Retail Revolution: How Data is Reshaping Point of Sale Systems

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Pointing the way

Point of sale systems are no longer just about sales, it is increasingly about data capture, and using that data to help businesses to run more efficiently through inventory management and providing insights into things like sales trends to help maximise selling opportunities.

In retail, competition is fierce. In physical shops, retailers are not just competing against their rivals on the high street, but online too. Understandably, retailers are looking for any advantage they can glean to get ahead of the competition and ensure that customers keep spending with them. 

Increasingly, this is done through data. More data than ever is being produced by connected equipment and retailers are harnessing it to gain insights into sales trends and inventory.

This is part of the reason why demand for point of sale (PoS) solutions are rising. As Taylor Smith from Honeywell Productivity Solutions and Services notes, demand for PoS solutions will continue to climb into the future, pointing to a prediction by Mordor Intelligence that the market will grow at a 12.8% CAGR in Europe between 2024 and 2029. “Customers want the speed and convenience of PoS technology to make their shopping experience frictionless,” he says. “In parallel, retailers are looking to use the technology to help control theft, including during self-checkouts.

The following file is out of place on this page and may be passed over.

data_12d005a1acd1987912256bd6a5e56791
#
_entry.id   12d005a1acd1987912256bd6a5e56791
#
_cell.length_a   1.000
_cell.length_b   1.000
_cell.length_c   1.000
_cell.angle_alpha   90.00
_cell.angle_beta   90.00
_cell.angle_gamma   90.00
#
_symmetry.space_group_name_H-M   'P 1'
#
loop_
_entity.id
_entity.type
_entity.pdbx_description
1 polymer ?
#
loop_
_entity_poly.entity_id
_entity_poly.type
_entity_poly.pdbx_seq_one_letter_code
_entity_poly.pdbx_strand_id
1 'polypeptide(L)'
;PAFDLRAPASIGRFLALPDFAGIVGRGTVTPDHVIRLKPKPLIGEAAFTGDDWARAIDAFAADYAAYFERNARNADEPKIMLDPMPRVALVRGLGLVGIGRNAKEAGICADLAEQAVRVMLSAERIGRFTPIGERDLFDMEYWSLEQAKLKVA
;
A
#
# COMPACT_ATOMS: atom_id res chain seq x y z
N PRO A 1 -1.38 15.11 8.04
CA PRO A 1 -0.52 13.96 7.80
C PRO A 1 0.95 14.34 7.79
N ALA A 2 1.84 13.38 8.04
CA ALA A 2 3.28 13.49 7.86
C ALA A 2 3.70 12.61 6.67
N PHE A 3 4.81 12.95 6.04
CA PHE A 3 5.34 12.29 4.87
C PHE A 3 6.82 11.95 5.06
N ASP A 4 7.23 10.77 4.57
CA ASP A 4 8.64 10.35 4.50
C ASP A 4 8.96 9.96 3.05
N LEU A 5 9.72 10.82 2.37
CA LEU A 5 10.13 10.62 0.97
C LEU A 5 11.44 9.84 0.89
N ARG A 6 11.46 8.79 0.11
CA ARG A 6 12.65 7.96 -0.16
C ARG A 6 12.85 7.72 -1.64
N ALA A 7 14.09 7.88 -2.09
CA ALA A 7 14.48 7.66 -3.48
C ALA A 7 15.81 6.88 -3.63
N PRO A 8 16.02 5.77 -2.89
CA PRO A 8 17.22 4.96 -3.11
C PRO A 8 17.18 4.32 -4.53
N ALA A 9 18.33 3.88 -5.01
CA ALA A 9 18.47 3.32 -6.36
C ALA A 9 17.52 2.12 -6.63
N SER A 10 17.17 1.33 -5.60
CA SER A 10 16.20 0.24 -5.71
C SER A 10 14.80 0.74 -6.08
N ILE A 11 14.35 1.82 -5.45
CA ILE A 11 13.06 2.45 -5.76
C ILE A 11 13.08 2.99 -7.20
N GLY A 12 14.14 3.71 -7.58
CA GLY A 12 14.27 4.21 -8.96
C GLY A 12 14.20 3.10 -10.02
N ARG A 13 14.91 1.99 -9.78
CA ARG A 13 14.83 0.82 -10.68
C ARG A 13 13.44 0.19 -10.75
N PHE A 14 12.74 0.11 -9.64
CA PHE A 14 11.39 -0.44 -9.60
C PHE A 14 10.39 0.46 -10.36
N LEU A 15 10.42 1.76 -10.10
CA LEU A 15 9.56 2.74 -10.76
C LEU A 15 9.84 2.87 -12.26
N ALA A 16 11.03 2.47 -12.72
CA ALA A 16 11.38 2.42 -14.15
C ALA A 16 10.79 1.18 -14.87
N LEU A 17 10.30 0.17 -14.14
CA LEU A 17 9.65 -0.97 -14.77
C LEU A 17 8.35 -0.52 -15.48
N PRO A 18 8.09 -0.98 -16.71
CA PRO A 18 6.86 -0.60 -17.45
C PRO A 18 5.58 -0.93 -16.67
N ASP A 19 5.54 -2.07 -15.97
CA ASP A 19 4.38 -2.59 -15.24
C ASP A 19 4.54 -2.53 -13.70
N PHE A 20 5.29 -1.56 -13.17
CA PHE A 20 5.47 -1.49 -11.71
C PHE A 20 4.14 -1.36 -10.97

“Data capture [DC] at the point of sale will be imperative for retailers looking to the future. Harnessing the data and gleaning customer insights from that data will help retailers further drive personalisation, improved customer experiences and more efficiency in store operations.

“PoS technology can capture a variety of data, such as what products are more likely to be purchased at a certain time of day, where types of purchases occur throughout a store’s floorplan, customers’ typical basket size and how successful various promotions are in driving sales. This data can be a goldmine for retailers in making decisions about product placement, crafting seasonal campaigns and determining how best to deploy associate resources.”